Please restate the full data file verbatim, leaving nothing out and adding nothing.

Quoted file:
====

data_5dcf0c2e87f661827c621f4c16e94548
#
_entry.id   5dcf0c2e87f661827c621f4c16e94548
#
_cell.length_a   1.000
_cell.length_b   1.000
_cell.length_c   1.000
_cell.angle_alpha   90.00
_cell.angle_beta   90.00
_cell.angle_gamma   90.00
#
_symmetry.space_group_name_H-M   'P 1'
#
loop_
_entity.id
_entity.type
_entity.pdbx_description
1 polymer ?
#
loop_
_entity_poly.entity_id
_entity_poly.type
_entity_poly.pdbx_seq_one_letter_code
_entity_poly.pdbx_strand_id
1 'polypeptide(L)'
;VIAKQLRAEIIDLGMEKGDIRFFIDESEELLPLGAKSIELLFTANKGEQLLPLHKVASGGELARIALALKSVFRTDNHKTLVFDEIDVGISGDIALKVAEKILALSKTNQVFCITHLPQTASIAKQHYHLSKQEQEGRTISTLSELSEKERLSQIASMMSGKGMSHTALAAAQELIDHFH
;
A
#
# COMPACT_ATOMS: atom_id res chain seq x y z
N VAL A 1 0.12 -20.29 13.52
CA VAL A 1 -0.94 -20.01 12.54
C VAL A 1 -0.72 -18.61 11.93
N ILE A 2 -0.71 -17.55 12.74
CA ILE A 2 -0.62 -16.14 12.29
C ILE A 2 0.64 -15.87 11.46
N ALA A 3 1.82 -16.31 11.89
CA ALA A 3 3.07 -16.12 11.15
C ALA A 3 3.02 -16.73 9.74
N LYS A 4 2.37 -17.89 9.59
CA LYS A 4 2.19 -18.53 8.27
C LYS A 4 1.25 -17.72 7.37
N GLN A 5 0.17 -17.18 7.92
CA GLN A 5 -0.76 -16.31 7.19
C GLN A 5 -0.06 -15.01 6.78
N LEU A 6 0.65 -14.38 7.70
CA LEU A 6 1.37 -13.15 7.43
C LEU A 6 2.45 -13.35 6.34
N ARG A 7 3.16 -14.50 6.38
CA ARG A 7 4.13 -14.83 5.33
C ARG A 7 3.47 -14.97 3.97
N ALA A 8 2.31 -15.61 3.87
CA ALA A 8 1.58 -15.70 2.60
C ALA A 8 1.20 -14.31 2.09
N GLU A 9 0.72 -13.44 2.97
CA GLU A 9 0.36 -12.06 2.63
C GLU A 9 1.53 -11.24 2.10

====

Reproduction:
data_5dcf0c2e87f661827c621f4c16e94548
#
_entry.id   5dcf0c2e87f661827c621f4c16e94548
#
_cell.length_a   1.000
_cell.length_b   1.000
_cell.length_c   1.000
_cell.angle_alpha   90.00
_cell.angle_beta   90.00
_cell.angle_gamma   90.00
#
_symmetry.space_group_name_H-M   'P 1'
#
loop_
_entity.id
_entity.type
_entity.pdbx_description
1 polymer ?
#
loop_
_entity_poly.entity_id
_entity_poly.type
_entity_poly.pdbx_seq_one_letter_code
_entity_poly.pdbx_strand_id
1 'polypeptide(L)'
;VIAKQLRAEIIDLGMEKGDIRFFIDESEELLPLGAKSIELLFTANKGEQLLPLHKVASGGELARIALALKSVFRTDNHKTLVFDEIDVGISGDIALKVAEKILALSKTNQVFCITHLPQTASIAKQHYHLSKQEQEGRTISTLSELSEKERLSQIASMMSGKGMSHTALAAAQELIDHFH
;
A
#
# COMPACT_ATOMS: atom_id res chain seq x y z
N VAL A 1 0.12 -20.29 13.52
CA VAL A 1 -0.94 -20.01 12.54
C VAL A 1 -0.72 -18.61 11.93
N ILE A 2 -0.71 -17.55 12.74
CA ILE A 2 -0.62 -16.14 12.29
C ILE A 2 0.64 -15.87 11.46
N ALA A 3 1.82 -16.31 11.89
CA ALA A 3 3.07 -16.12 11.15
C ALA A 3 3.02 -16.73 9.74
N LYS A 4 2.37 -17.89 9.59
CA LYS A 4 2.19 -18.53 8.27
C LYS A 4 1.25 -17.72 7.37
N GLN A 5 0.17 -17.18 7.92
CA GLN A 5 -0.76 -16.31 7.19
C GLN A 5 -0.06 -15.01 6.78
N LEU A 6 0.65 -14.38 7.70
CA LEU A 6 1.37 -13.15 7.43
C LEU A 6 2.45 -13.35 6.34
N ARG A 7 3.16 -14.50 6.38
CA ARG A 7 4.13 -14.83 5.33
C ARG A 7 3.47 -14.97 3.97
N ALA A 8 2.31 -15.61 3.87
CA ALA A 8 1.58 -15.70 2.60
C ALA A 8 1.20 -14.31 2.09
N GLU A 9 0.72 -13.44 2.97
CA GLU A 9 0.36 -12.06 2.63
C GLU A 9 1.53 -11.24 2.10